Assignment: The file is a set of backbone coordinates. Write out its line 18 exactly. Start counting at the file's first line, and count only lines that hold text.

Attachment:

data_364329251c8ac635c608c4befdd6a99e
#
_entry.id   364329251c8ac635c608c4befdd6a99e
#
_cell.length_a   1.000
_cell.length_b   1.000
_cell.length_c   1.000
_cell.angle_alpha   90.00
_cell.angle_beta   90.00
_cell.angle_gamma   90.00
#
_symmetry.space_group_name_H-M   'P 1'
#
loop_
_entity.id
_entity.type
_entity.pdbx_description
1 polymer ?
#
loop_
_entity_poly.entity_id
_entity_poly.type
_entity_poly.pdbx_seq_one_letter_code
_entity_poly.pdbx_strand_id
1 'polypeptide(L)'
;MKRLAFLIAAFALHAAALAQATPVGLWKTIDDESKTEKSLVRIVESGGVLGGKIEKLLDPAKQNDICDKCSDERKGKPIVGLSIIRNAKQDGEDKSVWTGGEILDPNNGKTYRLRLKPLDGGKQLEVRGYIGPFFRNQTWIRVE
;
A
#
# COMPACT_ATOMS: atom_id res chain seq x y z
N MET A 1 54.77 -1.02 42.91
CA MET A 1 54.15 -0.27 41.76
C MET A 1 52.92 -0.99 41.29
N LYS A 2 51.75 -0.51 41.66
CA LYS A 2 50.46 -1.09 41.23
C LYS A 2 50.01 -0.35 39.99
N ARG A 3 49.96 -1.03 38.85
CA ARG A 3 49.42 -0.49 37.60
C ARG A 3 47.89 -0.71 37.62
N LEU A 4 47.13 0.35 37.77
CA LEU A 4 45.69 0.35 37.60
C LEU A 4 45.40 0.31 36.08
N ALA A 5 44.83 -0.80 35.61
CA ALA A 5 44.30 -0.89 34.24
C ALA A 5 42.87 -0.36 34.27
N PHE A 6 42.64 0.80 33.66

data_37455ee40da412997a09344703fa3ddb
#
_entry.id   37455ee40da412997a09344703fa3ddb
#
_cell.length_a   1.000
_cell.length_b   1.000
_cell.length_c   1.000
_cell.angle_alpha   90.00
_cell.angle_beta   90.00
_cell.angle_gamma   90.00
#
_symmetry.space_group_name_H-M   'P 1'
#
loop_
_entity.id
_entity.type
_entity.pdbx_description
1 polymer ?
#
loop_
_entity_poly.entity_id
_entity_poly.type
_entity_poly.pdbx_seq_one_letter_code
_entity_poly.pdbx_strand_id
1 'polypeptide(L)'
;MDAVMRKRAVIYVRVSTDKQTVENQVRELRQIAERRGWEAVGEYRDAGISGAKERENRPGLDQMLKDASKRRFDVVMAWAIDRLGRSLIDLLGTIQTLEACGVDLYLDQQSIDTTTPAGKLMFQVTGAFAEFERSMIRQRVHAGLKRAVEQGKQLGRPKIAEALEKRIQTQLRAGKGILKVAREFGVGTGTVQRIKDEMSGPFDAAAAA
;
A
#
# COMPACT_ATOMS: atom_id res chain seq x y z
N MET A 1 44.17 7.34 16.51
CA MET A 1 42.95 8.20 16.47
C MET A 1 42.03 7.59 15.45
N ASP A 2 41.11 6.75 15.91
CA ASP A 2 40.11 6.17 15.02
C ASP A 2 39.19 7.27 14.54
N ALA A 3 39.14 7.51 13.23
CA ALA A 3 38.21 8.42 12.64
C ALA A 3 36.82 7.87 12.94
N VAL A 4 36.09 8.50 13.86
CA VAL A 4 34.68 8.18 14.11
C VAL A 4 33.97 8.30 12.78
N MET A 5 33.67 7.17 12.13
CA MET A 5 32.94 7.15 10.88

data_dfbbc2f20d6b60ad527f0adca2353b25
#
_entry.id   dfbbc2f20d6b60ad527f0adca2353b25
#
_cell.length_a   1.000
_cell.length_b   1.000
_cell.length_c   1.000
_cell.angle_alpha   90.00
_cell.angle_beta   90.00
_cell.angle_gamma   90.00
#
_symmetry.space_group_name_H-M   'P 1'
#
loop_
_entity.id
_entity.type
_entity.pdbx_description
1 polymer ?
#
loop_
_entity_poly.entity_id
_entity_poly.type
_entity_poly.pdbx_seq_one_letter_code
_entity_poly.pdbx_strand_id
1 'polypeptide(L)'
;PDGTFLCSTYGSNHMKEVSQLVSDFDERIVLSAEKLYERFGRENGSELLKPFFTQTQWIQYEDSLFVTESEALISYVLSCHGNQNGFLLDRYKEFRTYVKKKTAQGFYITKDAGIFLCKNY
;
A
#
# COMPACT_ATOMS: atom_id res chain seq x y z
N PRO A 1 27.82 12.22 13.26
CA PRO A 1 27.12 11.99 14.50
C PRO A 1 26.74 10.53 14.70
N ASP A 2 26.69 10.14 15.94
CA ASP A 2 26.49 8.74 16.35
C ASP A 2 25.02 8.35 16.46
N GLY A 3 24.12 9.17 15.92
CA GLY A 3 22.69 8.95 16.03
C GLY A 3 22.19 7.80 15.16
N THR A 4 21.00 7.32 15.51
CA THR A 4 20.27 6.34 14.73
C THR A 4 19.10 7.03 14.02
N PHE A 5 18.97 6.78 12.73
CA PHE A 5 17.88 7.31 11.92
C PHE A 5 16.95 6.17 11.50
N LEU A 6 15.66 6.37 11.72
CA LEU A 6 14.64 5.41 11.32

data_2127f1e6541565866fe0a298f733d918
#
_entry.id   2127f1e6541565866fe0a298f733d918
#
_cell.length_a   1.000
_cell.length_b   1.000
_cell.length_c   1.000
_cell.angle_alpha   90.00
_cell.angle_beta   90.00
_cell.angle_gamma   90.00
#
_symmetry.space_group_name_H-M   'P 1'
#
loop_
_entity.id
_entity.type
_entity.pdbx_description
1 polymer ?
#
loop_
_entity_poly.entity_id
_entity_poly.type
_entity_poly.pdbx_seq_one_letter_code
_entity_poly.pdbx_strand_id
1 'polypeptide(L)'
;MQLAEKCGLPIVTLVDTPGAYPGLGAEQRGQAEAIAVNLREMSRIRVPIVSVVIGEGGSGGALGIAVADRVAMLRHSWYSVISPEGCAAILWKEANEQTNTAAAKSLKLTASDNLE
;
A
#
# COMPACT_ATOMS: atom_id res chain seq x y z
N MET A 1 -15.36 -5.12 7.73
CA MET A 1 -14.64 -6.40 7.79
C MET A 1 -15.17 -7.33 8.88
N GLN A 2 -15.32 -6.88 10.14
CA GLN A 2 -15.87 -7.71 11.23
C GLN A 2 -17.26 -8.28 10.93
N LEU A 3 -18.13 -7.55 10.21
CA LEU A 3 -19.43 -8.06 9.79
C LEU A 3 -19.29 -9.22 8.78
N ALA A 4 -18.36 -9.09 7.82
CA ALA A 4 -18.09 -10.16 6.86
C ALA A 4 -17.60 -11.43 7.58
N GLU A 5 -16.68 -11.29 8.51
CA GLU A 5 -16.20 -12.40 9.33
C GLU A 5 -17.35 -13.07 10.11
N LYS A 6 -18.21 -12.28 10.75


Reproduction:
1 polymer ?